Career and Professional Resources Guide: professional_assn (downloadable PDF)
Cindy Schneider

 

Networking for Change

Your organization needs to change a process, but you and your team are having trouble making it happen.  You’ve tried brainstorming, process mapping, collaborating and other good change methods, but keep hitting a dead end, with no solid plan to move forward.  What else can you do?

Networking is an important tool that can be overlooked when working through challenging organizational changes.  When staff are too close to a process they may have been using for multiple years, it can be difficult to think about it differently.

Effective networking could help bridge this gap.

This article from Harvard Business Review showcases how three different types of networking can help your and your organization succeed.

Operational: These are the people in your organization; both within and outside of your work unit, at different levels.  This is the networking that most people default to, whether they realize it or not.
“But as a manager moves into a leadership role, his or her network must reorient itself externally and toward the future.”

Personal:  It’s often thought of as “Who You Know”, but it can be more valuable to think of it as “What Do They Know?”  Information and advice can arise from unexpected places, especially when you purposefully get out of your comfort zone.
“According to the famous six degrees of separation principle, our personal contacts are valuable to the extent that they help us reach, in as few connections as possible, the far-off person who has the information we need.”

Strategic: Sometimes dismissed as simply “playing politics”, if it’s done honestly and transparently, it can lead to great things.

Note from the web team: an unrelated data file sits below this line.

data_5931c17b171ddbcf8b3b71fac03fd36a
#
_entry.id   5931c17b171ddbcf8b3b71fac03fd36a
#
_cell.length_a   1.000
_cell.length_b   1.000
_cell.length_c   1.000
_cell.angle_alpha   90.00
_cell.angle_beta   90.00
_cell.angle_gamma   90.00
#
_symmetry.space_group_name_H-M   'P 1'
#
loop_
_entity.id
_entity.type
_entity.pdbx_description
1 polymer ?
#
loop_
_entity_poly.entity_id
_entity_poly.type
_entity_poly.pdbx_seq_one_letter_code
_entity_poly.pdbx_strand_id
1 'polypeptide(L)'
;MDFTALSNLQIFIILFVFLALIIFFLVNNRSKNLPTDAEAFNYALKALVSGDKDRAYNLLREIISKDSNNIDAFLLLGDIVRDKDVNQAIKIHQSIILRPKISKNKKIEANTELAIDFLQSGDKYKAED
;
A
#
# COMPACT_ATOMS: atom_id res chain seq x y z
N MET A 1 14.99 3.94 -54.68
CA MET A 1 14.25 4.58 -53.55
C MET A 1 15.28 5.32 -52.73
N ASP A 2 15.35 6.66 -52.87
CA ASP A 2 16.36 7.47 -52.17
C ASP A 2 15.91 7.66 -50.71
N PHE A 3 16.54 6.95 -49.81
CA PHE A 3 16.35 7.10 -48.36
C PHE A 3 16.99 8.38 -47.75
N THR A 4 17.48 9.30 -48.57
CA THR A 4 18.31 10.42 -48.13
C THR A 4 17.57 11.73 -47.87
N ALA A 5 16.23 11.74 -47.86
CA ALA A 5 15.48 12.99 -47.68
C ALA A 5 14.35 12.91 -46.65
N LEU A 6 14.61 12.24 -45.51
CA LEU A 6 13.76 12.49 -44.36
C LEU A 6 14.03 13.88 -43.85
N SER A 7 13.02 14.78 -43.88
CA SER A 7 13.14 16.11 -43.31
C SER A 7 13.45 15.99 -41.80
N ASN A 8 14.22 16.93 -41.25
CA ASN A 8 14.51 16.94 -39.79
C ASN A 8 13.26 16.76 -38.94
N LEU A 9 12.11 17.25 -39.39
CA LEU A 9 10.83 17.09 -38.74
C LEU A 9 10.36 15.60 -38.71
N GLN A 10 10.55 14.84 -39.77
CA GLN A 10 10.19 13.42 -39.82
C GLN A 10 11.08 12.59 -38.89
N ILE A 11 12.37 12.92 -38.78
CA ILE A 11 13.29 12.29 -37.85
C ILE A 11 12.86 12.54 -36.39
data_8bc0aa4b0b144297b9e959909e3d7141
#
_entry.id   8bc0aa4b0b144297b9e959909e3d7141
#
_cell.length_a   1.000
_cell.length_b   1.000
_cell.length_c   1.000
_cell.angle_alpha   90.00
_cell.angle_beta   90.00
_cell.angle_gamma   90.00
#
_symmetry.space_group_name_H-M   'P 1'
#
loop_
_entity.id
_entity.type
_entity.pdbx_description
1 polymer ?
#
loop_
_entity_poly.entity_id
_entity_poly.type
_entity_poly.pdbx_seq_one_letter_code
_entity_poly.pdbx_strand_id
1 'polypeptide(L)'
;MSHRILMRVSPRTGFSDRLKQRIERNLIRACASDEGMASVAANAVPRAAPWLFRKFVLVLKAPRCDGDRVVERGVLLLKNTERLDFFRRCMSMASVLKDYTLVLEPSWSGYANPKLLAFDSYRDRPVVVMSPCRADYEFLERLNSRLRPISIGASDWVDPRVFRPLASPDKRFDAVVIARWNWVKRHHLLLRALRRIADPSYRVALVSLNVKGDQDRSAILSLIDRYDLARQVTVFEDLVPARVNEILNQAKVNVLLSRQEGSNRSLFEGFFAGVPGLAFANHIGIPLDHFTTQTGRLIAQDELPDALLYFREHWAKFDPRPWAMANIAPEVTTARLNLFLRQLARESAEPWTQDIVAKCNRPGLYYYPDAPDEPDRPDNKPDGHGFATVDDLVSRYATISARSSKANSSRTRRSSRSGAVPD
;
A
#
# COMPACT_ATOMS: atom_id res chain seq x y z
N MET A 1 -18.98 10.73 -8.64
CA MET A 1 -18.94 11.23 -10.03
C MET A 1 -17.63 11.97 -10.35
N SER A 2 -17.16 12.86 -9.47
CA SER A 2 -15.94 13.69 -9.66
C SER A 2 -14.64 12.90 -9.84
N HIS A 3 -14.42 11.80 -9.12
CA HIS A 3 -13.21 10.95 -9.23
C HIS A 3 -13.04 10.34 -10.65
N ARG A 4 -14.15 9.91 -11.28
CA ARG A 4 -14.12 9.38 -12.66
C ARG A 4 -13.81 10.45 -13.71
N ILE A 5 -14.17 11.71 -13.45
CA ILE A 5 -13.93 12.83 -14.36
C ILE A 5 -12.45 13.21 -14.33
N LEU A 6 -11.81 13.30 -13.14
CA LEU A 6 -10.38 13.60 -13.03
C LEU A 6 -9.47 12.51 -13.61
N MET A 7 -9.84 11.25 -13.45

“Hearing about their problems and techniques allowed him to view his own from a different perspective and helped him define principles that he could test in his work.”

After reading the article, please share how networking has helped you lead a change or come up with a new idea!

Cindy Schneider

 

 

 

 

Barriers for innovation

whitewaterWhen building organizational capacity, our Minnesota State leadership competencies include these two behaviors:

  • Engages and supports appropriate risk-taking
  • Identifies and removes barriers to innovation

According to a white paper from IBM, these two are closely linked. In fact, the paper describes risk avoidance as one of the top five barriers to innovation. Since higher ed is not known for its capacity for risks, this is important to us as leaders. Just like the team in the photo above, sometimes we need to navigate into rough waters in order to get where we want to go.

Here are some tips for creating an environment that encourages appropriate risk-taking:

  • Use appropriate techniques to measure the risks of an activity, and also look at the risks of not taking action
  • Anticipate objections and prepare logical responses, as well as stories that provide a compelling context
  • Pilot test activities and take small-scale steps before large-scale implementation
  • Take others’ concerns seriously by identifying and mitigating risks

The authors say that “a clear-eyed view of risks balanced against benefits can create an environment where innovation is nurtured rather than killed.” What strategies do you use to support the risks needed to navigate rough waters?

Dee Anne Bonebright